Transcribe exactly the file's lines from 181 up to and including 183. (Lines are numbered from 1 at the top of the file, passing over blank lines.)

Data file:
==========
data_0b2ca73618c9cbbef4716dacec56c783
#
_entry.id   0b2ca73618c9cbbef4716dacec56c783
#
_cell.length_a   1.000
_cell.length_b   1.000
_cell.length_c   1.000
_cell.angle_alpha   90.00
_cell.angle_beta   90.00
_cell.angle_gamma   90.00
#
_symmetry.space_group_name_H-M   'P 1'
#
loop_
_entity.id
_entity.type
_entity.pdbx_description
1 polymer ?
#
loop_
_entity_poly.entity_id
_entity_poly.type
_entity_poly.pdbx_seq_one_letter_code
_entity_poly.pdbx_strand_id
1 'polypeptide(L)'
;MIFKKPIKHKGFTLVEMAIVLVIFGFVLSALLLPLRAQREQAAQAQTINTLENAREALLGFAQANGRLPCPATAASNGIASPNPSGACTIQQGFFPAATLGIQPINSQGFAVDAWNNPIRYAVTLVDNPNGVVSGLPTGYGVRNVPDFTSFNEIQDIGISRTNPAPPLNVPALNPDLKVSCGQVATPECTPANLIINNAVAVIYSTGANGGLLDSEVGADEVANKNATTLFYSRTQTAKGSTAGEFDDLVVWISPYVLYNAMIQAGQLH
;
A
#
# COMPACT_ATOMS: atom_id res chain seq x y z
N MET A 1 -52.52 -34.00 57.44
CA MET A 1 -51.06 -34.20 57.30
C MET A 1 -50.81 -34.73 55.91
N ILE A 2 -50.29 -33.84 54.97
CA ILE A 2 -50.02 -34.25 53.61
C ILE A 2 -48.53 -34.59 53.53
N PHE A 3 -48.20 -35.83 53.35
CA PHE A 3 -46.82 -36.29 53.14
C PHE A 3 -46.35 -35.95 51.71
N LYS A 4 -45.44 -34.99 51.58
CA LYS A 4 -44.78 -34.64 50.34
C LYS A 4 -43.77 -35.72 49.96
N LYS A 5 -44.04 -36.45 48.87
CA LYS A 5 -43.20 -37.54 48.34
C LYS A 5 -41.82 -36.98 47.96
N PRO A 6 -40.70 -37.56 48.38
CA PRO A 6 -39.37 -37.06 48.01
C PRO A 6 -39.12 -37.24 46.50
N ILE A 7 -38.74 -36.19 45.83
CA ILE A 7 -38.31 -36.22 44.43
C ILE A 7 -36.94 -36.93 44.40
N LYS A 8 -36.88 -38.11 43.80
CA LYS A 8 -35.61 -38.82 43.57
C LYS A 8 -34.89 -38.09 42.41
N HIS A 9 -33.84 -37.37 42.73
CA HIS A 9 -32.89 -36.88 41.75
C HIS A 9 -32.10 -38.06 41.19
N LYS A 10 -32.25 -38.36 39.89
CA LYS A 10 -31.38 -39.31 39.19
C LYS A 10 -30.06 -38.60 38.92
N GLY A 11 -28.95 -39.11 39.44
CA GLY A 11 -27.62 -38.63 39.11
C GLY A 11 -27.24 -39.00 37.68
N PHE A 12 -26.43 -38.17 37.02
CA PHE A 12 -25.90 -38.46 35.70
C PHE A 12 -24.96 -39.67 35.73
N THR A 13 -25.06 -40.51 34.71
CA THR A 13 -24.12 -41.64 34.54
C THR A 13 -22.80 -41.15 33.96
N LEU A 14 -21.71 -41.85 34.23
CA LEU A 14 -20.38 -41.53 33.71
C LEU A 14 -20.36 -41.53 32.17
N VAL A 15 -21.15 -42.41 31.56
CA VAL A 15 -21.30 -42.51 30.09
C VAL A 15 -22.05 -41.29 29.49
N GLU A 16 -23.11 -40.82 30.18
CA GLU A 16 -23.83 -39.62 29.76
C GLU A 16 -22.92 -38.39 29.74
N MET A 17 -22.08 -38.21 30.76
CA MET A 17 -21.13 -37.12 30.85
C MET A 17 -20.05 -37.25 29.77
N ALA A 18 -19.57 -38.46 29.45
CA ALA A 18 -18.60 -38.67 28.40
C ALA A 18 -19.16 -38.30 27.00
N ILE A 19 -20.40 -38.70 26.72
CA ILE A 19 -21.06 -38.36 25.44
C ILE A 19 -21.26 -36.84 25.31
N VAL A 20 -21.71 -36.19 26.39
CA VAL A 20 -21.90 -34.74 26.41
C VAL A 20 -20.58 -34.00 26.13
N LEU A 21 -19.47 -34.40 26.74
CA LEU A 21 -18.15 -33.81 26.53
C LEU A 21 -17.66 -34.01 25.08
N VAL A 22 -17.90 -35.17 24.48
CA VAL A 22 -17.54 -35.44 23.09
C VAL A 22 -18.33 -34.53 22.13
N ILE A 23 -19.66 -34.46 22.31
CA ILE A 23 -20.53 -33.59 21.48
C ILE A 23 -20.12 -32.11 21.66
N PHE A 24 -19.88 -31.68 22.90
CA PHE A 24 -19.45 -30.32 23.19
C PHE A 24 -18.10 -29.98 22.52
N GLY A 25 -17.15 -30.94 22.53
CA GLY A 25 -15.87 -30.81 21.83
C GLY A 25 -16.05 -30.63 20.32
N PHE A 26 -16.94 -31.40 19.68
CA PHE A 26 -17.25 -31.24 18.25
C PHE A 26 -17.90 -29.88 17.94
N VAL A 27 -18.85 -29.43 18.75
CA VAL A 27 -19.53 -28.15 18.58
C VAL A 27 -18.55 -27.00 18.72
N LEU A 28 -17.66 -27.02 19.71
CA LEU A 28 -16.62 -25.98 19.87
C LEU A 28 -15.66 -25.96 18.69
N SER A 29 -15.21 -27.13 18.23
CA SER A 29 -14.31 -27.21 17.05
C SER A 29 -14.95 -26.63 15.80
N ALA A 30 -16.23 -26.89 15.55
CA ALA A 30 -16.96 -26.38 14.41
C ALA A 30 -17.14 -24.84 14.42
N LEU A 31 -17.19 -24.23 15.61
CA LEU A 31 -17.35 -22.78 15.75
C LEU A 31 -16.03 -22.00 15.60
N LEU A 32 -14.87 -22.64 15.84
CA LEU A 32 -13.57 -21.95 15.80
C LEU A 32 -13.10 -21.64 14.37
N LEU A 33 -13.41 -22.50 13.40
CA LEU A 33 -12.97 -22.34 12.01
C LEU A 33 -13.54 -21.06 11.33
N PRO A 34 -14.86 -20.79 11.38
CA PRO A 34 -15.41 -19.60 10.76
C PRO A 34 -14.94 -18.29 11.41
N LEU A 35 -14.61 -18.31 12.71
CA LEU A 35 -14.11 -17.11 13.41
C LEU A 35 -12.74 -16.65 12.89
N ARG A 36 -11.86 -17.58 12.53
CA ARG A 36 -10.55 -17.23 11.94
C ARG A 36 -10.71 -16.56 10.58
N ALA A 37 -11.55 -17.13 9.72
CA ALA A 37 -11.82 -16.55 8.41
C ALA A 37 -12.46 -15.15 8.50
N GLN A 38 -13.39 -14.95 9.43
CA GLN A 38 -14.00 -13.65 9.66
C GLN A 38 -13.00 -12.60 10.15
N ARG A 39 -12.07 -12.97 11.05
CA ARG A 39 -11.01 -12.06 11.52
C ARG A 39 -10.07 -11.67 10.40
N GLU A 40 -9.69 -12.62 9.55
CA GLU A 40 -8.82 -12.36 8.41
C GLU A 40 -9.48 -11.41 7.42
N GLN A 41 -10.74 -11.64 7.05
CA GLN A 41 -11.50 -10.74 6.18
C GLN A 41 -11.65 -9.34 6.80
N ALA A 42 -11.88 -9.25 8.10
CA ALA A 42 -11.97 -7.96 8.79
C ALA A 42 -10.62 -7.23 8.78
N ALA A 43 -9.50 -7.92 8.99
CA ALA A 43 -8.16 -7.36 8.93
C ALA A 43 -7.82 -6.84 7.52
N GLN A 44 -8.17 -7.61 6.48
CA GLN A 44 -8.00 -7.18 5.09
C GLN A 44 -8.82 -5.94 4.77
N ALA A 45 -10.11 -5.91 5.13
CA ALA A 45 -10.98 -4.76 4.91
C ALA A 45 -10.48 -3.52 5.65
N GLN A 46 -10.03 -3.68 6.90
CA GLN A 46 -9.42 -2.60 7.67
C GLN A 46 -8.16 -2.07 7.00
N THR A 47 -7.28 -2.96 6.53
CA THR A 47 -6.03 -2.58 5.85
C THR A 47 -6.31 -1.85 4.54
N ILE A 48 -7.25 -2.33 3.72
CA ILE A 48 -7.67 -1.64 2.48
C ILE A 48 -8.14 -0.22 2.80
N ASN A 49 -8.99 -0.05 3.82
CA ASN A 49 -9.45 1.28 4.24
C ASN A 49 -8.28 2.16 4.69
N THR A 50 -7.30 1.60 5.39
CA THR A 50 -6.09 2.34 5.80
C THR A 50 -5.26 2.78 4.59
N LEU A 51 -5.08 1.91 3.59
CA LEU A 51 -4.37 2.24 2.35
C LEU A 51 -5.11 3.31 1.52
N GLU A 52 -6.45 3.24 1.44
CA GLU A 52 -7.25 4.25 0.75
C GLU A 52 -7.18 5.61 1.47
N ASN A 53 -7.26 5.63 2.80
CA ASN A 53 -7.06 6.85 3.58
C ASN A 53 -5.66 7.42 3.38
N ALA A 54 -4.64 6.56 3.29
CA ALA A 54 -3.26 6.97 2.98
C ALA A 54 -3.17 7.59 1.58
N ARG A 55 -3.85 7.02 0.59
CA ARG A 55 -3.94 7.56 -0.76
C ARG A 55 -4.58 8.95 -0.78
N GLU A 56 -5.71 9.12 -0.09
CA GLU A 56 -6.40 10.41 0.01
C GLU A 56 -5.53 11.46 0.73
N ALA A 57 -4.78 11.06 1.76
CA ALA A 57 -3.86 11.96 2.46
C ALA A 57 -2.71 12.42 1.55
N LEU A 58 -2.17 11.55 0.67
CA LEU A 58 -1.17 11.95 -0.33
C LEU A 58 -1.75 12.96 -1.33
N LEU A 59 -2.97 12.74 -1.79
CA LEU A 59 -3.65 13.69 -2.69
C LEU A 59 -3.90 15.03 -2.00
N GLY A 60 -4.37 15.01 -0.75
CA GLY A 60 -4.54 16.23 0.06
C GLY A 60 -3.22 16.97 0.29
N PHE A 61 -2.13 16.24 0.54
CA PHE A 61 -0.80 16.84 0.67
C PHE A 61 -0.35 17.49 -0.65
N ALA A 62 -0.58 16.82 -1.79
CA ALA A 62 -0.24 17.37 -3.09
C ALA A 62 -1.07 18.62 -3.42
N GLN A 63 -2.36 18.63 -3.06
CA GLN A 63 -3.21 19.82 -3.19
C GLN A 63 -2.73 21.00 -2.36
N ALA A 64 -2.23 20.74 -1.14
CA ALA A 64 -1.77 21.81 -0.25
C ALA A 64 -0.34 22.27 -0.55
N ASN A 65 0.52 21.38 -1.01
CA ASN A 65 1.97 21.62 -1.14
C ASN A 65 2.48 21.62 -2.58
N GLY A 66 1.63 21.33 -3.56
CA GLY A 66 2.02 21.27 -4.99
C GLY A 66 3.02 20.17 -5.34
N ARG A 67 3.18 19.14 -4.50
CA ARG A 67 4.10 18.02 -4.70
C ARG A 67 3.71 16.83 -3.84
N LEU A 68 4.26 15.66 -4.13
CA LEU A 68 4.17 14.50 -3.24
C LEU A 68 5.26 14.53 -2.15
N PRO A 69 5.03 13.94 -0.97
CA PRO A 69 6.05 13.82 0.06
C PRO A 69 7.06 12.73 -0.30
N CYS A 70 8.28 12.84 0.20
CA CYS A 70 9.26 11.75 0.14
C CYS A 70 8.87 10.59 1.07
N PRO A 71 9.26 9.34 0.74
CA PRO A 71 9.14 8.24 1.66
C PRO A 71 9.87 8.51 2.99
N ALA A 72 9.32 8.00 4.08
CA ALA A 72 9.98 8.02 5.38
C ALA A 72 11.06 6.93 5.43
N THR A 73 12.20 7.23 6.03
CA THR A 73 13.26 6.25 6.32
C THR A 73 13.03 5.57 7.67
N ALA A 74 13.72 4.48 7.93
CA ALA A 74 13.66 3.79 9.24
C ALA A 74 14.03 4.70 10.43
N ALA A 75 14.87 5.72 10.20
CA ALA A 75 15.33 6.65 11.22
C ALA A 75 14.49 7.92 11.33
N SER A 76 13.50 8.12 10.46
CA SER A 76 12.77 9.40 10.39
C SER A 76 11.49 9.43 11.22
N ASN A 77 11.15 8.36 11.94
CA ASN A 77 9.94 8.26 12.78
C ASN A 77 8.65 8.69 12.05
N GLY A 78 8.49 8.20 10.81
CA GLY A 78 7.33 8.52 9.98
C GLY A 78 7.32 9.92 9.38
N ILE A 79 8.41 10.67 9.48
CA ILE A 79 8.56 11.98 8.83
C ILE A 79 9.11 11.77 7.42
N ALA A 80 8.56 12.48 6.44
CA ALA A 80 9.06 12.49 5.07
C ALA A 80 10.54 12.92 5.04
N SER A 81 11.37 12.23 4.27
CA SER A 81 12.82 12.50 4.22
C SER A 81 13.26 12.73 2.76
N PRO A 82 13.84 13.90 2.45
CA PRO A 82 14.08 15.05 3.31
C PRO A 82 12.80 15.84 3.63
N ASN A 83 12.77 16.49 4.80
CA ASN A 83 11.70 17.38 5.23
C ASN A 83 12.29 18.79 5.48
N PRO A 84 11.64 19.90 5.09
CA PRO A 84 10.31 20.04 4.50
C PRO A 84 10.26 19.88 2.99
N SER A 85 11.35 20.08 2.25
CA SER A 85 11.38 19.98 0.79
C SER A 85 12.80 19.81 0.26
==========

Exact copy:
N LEU A 51 -5.08 1.91 3.59
CA LEU A 51 -4.37 2.24 2.35
C LEU A 51 -5.11 3.31 1.52